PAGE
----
Figure Legends: List all figure legends sequentially on one or more pages at the end of the manuscript text, after the references, and identify all symbols used in the figures. The figure legend should be as clear as possible and should fully describe the contents of the figure. (Do not include the figure legend as part of the figure.) If the figure is from a previously published article, indicate that permission has been obtained from the original publisher.
Permissions: If data from any other source is used in tables or figures it is the responsibility of the author(s) to obtain permission to reproduce such material. Provide proof that permission has been granted from the original publisher and indicate thesource.
Page Proofs/Offprints: All material accepted for publication is subject to copyediting. Authors will receive page proofs of articles before publication, along with an Open Access authorization form (with the final cost based on number of printed pages) and Color Figure authorization form (if there are potential color figures), which will need to be completed and returned before the article can be processed for publication. Only minor corrections are allowed at proof stage. Author can also request an offprint order form for ordering offprints or additional journal copies.
Peer Review Policy
ONCOLOGY RESEARCH PEER REVIEW POLICY
Peer review is the evaluation of scientific, academic, or professional work by others working in the same field to ensure that only good scientific research is published.
In order to maintain these standards, Oncology Research Featuring Preclinical and Clinical Cancer Therapeutics (OR) utilizes a single blind review process whereby the identity of the reviewers is not known to the authors but the authors are shown on the article being reviewed.
The peer review process for OR is laid out below:
A submitted article is forwarded to one of the Co-Editors (CE) based on the article’s country of origin. The CE determines if the article is within the scope of OR and whether it meets the basic standards of research.
If it is determined that the article should be forwarded to reviewers, the CE provides the Associate Editor (AE) with the names and contact information of at least two suggested reviewers for detailed peer review. The reviewers are always experts in their field and could be part of the OR editorial board. All reviewers would lack any conflict with the authors and are reviewers in good standing based on previous track record and history. Authors may not suggest reviewers; however, they are allowed to suggest reviewers to be avoided due to a potential conflict of interest.
Comments from the reviewers (minimum 2 reviewers) are expected in 2 weeks or less and are delivered to the AE. After the minimum is met, reviews are forwarded to the CE assigned to the submission. The CE then assesses the merit of the manuscript based on these comments as well as on their own assessment of the article. Special attention is given to declaration of conflict of interest if any.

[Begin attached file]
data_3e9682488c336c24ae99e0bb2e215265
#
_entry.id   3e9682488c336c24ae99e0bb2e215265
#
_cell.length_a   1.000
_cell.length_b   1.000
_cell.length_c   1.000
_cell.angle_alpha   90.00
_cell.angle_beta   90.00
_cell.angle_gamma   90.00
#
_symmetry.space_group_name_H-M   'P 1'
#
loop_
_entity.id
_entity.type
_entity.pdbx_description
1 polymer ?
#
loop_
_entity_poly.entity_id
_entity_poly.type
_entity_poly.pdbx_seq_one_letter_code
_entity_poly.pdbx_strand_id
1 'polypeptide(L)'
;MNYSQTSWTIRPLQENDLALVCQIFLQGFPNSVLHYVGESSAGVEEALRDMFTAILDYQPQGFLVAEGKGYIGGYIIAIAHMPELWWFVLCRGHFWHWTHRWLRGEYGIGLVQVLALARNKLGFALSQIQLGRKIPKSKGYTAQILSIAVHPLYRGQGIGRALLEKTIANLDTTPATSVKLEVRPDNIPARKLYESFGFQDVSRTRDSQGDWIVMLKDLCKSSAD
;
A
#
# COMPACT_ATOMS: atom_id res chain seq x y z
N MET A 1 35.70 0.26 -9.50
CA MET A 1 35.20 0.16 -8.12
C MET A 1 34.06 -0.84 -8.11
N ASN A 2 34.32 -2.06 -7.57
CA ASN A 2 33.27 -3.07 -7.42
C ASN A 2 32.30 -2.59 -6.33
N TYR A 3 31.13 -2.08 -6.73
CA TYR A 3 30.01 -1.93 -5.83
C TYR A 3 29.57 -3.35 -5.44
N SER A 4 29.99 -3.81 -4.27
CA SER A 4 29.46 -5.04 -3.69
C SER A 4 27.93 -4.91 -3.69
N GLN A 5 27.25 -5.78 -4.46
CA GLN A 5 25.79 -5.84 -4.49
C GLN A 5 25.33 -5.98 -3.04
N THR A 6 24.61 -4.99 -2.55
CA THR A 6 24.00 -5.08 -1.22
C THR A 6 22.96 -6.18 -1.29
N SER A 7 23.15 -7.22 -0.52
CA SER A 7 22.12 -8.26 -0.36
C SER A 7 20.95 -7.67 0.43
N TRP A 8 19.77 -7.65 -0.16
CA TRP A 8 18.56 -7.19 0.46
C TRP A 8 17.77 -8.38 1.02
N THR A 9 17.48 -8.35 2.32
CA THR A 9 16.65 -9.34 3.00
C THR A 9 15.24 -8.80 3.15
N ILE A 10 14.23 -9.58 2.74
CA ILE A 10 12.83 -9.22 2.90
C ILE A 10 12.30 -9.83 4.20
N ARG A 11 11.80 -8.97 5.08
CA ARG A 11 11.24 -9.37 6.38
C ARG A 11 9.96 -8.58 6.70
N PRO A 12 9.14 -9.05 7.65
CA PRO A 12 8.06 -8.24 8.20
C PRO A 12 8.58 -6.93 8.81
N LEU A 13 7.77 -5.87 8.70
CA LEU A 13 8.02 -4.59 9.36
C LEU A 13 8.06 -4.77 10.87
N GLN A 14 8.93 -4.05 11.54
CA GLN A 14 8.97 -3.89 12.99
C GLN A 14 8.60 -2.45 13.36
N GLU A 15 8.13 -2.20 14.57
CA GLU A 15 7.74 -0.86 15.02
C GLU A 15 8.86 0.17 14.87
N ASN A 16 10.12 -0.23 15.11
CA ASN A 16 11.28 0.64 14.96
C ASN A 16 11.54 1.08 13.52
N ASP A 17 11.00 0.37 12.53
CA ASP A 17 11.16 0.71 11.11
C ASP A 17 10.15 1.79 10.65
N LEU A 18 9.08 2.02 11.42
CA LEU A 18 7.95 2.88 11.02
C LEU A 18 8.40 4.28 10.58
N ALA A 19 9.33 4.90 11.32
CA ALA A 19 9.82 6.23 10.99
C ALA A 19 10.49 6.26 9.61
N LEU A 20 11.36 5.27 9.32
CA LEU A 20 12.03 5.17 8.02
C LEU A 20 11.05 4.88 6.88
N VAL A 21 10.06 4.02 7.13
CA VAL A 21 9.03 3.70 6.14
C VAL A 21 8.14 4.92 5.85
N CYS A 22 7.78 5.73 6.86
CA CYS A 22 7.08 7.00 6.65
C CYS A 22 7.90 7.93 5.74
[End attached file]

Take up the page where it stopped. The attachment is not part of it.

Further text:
If relevant, statements on use of appropriate animal protocol approved by institutional regulatory boards and inclusion of appropriate IRB approvals in cases of human studies are verified. Likewise, appropriate comments on use of appropriate statistical tests are ensured.
The CE provides the AE with their determination and authors receive detailed comments along with the final decision of: accept, accept with minor revision, accept with major revision, or rejection. The comments to authors are blinded.
As a reviewer for OR you would have the benefit of reading and evaluating current research in your area of expertise at its early stage, thereby contributing to the integrity of scientific exploration. If you are interested in becoming a reviewer for OR, please contact the Editor-in-Chief Edward Chu, University of Pittsburgh, USA at firstname.lastname@example.org
The publishers and editorial board of Oncology Research have adopted the publication ethics and malpractice statements of the Committee on Publication Ethics (COPE) https://publicationethics.org/core-practices. These guidelines highlight what is expected of authors and what they can expect from the reviewers and editorial board in return. They also provide details of how problems will be handled. Briefly:
Author Responsibilities: Authors listed on a manuscript must have made a significant contribution to the study and/or writing of the manuscript. During revisions, authors cannot be removed without their permission and that of the other authors. All authors must also agree to the addition of new authors. It is the responsibility of the corresponding author to ensure that this occurs.
Financial support and conflicts of interest for all authors must be declared. Further information on this can be obtained from the International Committee for Medical Journal Editors (http://www.icmje.org/).
The reported research must be novel and authentic and the authors should confirm that the same data has not been and is not going to be submitted to another journal (unless already rejected). Statements made in the introduction and discussion should be supported by appropriate references and sufficient experimental detail should be provided to allow for repetition of the study by another group. Plagiarism of the text/data will not be tolerated and could result in retraction of an accepted article. Any text or figures reproduced for another source require the permission of the original copyright holders (normally the publishers).
Any manipulation of figures should be equally applied and described in the text including pseudo-coloring and must not change the meaning of the figure.
When humans, animals or tissue derived from them have been used, then mention of the appropriate ethical approval must be included in the manuscript.